Well, well, well. Last blogpost was on December 30th, just under 6 months ago. I am definitely not paying enough attention to this blog. Anyways, today I wanted to write about something cool. One year go, I was talking about Hackito Ergo Sum, a French infosec conference held annually in Paris, and how I got through its cryptography CTF challenges (here and here). This year Hackito was held once again, and even though a fork of the conference had been announced, Hackito, its speakers, and attendees, were just as awesome as they had announced. What follows is a very quick summary of the talks that I found the most interesting. Enjoy, and do try to come to Hackito next year ;-)
You may not be familiar with the concept of transparent XORing. Of course – it started out as a joke between colleagues on a fancy theory I was putting forward, and ended being used to vaguely describe a security system turns out to be completely broken, thus giving a false sens of security to its users – as would be encrypting your files using a XOR mask set to \x00. But since explaining jokes is really lame, I wanted to share a nice little script I’ve developed that may help one malware analyst or two out there.
I recently had the pleasure to go through the slides of a presentation from The Grugq called “OPSEC for hackers“. As you might have guessed, the main topic is operational security . Operational security, operations security, OPSEC… it’s all about the measures one takes in order to make sure that its actions (or inactions) do not leak any (useful) information to an eventual adversary. Some call it paranoia, others call it… OPSEC. In any case, the presentation goes through a great deal of detail explaining why and how many hackers and hackers groups got caught. It relies heavily on examples from the LulzSec court files and proceedings, and does so in quite a humourous way.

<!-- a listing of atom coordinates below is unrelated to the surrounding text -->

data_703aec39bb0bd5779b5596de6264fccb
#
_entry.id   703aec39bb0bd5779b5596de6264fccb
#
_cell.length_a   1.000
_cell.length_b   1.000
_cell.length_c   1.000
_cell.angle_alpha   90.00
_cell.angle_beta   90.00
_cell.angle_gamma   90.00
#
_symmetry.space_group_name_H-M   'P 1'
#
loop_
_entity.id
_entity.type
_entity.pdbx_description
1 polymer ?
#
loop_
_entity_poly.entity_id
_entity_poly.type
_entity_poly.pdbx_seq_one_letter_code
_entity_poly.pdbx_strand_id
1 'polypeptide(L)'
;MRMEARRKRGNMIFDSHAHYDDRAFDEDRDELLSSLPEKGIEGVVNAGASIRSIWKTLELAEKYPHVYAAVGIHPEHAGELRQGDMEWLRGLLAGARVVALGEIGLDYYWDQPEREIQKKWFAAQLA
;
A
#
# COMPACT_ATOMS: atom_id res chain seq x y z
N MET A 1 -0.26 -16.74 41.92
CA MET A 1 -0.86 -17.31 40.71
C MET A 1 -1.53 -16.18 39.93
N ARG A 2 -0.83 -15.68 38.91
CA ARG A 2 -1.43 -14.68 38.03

Today, Blizzard US released a statement declaring that their North American servers had been breached and that players’ personal info had possibly been compromised. Fortunately, they say, all passwords are stored using to the SRP (Secure Remote Password) protocol. According to Blizzard, this makes password recovery “extremely difficult”. Unfortunately, that is not really the case.
French senator Jean-Marie Bockel, also member of France’s foreign affairs, defense, and armed forces commission, published on thursday a much-expected report on the current state of national cybersecurity in France. The 158 page report is pretty extensive and covers everything from well-known attacks against the nation, their instigators, and potential consequences. It also compares the strategies of different countries in cyberspace: The US, the UK, Germany, The EU, and France, pointing out strong points and potential weaknesses in each of them.